Turbo Compressors are used to increase the pressure of a gas, which are required in propulsion systems like a gas turbine, as well as many production processes in the energy sectors, and various other important industries such as the oil and gas, chemical industries, and many more.
Such compressors are highly specific to the working fluid used (gas) and the specific operating conditions of the processes for which they are designed. This makes them very expensive. Thus, such turbo compressors should be designed and operate with high level of care and accuracy to avoid any failure and to extract the best performance possible from the machine.
Turbo Compressor Characteristic Curves
The characteristic curves of any turbo compressor define the operating zone for the compressor at different speed lines and is limited by the two phenomenon called choke and surge. These two opposing constraints can be seen in Figure 2.
Choke conditions occurs when a compressor operates at the maximum mass flow rate. Maximum flow happens as the Mach number reaches to unity at some part of the compressor, i.e. as it reaches sonic velocity, the flow is said to be choked. In other words, the maximum volume flow rate in compressor passage is limited by limited size of the throat region. Generally, this calculation is important for applications where high molecular weight fluids are involved in the compression process.
Surge is the characteristic behavior of a turbo compressor at low flow rate conditions where a complete breakdown of steady flow occurs. Due to a surge, the outlet pressure of the compressor is reduced drastically, and results in flow reversal from discharge to suction. It is an undesirable phenomenon that can create high vibrations, damage the rotor bearings, rotor seals, compressor driver and affect the entire cycle operation.
Preventing Choke and Surge Conditions
Both choke conditions and surge conditions are undesirable for optimal operation of a turbo compressor. Each condition must be considered during design to ensure these conditions are prevented.
To prevent the compressor from operating in choke region, one can maintain the minimum flow resistance to the fluid flow by providing Anti-choke valves at discharge which closes to restrict the flow and hence prevents choking.
Choke mass flow can also be increased while designing the compressor wheel by adapting different methodologies like using an impeller with splitters, or by modifying geometrical dimensions etc. Figure 3 shows the performance characteristics curves for an impeller with and without splitters which have the same effective number of blades. As shown, the impeller with splitters has a much higher choke mass flow compared to the impeller without splitters.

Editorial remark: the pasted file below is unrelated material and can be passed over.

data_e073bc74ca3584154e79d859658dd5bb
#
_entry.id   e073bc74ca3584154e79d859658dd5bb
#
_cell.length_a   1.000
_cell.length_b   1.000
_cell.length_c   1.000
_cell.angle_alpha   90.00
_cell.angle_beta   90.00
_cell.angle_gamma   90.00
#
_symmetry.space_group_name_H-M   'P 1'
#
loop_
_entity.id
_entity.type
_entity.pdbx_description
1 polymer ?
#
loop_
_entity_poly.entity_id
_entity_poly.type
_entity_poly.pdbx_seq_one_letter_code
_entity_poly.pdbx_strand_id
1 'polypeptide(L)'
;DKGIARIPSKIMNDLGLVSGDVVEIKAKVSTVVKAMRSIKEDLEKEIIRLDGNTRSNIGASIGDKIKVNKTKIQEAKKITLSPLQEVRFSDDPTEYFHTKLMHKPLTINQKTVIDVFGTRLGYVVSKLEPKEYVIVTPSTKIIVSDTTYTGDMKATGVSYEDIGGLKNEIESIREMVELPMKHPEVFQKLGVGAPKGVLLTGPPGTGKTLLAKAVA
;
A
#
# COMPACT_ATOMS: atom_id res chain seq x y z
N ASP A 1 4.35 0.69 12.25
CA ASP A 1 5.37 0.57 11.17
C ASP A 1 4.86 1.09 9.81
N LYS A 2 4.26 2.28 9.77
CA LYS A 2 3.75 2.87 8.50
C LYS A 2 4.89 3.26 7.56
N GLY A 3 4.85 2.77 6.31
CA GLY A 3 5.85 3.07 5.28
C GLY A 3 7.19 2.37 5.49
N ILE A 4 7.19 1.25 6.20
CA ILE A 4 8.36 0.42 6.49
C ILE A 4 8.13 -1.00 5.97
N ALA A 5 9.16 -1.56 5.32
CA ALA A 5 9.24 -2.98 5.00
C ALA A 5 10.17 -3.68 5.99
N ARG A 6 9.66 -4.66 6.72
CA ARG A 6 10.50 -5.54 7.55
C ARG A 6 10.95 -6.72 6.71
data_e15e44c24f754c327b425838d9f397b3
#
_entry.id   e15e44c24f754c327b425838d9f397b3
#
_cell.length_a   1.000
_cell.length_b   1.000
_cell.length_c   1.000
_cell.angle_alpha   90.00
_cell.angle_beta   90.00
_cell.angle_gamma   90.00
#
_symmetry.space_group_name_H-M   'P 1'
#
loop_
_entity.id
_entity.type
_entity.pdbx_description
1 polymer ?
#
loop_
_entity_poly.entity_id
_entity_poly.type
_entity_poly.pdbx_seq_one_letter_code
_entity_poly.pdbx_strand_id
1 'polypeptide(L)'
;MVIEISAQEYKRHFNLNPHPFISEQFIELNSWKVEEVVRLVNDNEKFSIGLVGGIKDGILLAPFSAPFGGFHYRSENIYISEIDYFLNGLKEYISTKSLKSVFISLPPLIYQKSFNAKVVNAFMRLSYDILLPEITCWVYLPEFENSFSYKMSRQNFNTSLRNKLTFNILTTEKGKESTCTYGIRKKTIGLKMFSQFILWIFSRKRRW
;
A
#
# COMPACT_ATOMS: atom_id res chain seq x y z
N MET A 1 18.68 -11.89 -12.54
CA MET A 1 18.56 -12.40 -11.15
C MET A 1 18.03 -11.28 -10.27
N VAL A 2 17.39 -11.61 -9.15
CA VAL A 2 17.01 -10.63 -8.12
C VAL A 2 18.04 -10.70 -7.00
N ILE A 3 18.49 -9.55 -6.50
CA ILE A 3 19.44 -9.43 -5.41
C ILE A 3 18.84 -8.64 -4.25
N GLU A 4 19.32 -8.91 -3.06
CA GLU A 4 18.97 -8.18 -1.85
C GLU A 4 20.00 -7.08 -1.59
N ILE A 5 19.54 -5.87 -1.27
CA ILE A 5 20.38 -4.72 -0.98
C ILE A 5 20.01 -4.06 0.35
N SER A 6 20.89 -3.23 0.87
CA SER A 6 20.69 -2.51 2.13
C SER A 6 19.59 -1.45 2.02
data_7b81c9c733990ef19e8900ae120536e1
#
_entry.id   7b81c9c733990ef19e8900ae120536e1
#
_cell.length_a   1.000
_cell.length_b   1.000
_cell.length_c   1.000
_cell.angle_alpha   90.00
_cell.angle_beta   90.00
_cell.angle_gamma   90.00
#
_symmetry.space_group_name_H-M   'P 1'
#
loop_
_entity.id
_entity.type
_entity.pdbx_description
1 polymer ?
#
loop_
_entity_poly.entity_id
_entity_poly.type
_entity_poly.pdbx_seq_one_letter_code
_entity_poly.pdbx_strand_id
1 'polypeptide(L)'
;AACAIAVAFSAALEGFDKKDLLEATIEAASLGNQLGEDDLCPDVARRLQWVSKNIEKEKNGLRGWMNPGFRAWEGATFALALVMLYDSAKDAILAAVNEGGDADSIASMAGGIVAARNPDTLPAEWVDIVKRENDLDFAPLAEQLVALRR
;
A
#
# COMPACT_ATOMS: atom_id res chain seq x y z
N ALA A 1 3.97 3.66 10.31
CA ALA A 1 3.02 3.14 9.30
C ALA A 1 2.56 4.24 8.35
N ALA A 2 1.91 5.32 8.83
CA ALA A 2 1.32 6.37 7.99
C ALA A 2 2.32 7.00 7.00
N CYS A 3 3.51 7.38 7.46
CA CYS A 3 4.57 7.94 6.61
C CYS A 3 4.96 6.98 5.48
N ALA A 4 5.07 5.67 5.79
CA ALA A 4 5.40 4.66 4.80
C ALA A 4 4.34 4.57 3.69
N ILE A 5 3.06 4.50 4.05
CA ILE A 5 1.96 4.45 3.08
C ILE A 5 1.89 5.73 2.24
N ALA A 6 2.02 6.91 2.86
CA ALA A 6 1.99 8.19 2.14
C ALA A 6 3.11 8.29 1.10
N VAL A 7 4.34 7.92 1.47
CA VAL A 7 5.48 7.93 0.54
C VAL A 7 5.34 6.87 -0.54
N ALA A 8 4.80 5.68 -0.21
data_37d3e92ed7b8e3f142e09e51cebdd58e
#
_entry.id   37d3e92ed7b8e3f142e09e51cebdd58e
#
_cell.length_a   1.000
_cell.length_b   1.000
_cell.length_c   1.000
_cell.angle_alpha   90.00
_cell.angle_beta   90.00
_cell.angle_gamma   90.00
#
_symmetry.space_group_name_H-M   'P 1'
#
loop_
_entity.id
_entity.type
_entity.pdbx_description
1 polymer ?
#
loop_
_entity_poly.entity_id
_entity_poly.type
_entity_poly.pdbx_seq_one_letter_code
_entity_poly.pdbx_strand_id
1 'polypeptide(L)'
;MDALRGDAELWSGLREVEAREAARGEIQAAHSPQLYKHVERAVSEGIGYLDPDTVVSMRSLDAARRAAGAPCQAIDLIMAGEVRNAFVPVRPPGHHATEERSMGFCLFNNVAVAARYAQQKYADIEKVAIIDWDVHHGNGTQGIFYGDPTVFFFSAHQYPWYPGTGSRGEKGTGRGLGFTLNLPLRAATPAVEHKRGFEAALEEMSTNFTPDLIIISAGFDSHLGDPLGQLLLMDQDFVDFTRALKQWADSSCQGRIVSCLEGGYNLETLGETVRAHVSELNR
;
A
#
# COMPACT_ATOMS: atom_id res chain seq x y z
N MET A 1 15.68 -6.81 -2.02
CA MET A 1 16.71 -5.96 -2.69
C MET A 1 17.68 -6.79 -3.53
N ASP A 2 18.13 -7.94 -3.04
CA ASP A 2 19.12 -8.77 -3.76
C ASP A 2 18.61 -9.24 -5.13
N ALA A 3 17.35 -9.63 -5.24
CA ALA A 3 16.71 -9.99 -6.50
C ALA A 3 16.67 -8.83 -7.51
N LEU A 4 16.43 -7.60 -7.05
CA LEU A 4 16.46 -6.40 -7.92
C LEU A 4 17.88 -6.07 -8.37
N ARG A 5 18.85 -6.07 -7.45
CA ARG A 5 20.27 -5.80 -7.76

To calculate the effective number of impeller blades use:
Effective number of blades = Zm + Splitter length ratio * Zsp Where: Zm = number of main blades; Zsp = number of splitter blades; Splitter length ratio = splitter length/main blade length.
Surge can be prevented by providing an anti-surge valve, which allows more flow to be recycled back to the suction side and enables moving the compressor operating point away from the surge line. In axial compressors, designers also use casing treatment to recirculate the flow from discharge to suction, shown in figure 4 (C) and (D). In turbocharger compressors, generally a ported shroud mechanism (figure 4B) is used to recirculate the flow in order to enhance the surge margin and enables the compressor to handle significantly low mass flow rate.
Are you interested in extending the the operational range and increasing the surge margin and maximum flow capacity? Check out AxSTREAM for:
- – Centrifugal Compressor Design: http://www.softinway.com/en/machine-type/centrifugal-compressor/
- – Axial Compressor Design: http://www.softinway.com/en/machine-type/axial-compressor/
or email us at Info@SoftInWay.com